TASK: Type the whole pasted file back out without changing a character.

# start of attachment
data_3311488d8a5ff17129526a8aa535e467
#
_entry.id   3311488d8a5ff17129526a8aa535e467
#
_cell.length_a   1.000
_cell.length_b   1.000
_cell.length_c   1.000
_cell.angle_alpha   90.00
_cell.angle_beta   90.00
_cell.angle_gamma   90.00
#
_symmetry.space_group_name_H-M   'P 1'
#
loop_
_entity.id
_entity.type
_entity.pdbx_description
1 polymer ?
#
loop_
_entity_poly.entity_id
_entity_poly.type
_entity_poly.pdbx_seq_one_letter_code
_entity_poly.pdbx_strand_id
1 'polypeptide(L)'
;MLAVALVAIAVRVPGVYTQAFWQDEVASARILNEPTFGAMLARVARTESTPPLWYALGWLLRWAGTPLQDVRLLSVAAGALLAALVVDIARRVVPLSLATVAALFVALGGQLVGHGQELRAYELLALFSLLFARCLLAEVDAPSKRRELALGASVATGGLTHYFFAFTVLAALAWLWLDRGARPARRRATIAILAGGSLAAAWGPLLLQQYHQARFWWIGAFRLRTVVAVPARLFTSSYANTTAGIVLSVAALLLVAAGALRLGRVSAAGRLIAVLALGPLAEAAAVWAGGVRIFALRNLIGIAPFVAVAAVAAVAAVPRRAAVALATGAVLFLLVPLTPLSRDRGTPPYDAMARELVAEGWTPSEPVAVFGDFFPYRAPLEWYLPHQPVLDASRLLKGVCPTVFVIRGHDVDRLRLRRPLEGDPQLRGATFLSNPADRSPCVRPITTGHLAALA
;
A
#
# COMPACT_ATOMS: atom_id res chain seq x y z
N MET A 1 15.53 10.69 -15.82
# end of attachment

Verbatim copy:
data_3311488d8a5ff17129526a8aa535e467
#
_entry.id   3311488d8a5ff17129526a8aa535e467
#
_cell.length_a   1.000
_cell.length_b   1.000
_cell.length_c   1.000
_cell.angle_alpha   90.00
_cell.angle_beta   90.00
_cell.angle_gamma   90.00
#
_symmetry.space_group_name_H-M   'P 1'
#
loop_
_entity.id
_entity.type
_entity.pdbx_description
1 polymer ?
#
loop_
_entity_poly.entity_id
_entity_poly.type
_entity_poly.pdbx_seq_one_letter_code
_entity_poly.pdbx_strand_id
1 'polypeptide(L)'
;MLAVALVAIAVRVPGVYTQAFWQDEVASARILNEPTFGAMLARVARTESTPPLWYALGWLLRWAGTPLQDVRLLSVAAGALLAALVVDIARRVVPLSLATVAALFVALGGQLVGHGQELRAYELLALFSLLFARCLLAEVDAPSKRRELALGASVATGGLTHYFFAFTVLAALAWLWLDRGARPARRRATIAILAGGSLAAAWGPLLLQQYHQARFWWIGAFRLRTVVAVPARLFTSSYANTTAGIVLSVAALLLVAAGALRLGRVSAAGRLIAVLALGPLAEAAAVWAGGVRIFALRNLIGIAPFVAVAAVAAVAAVPRRAAVALATGAVLFLLVPLTPLSRDRGTPPYDAMARELVAEGWTPSEPVAVFGDFFPYRAPLEWYLPHQPVLDASRLLKGVCPTVFVIRGHDVDRLRLRRPLEGDPQLRGATFLSNPADRSPCVRPITTGHLAALA
;
A
#
# COMPACT_ATOMS: atom_id res chain seq x y z
N MET A 1 15.53 10.69 -15.82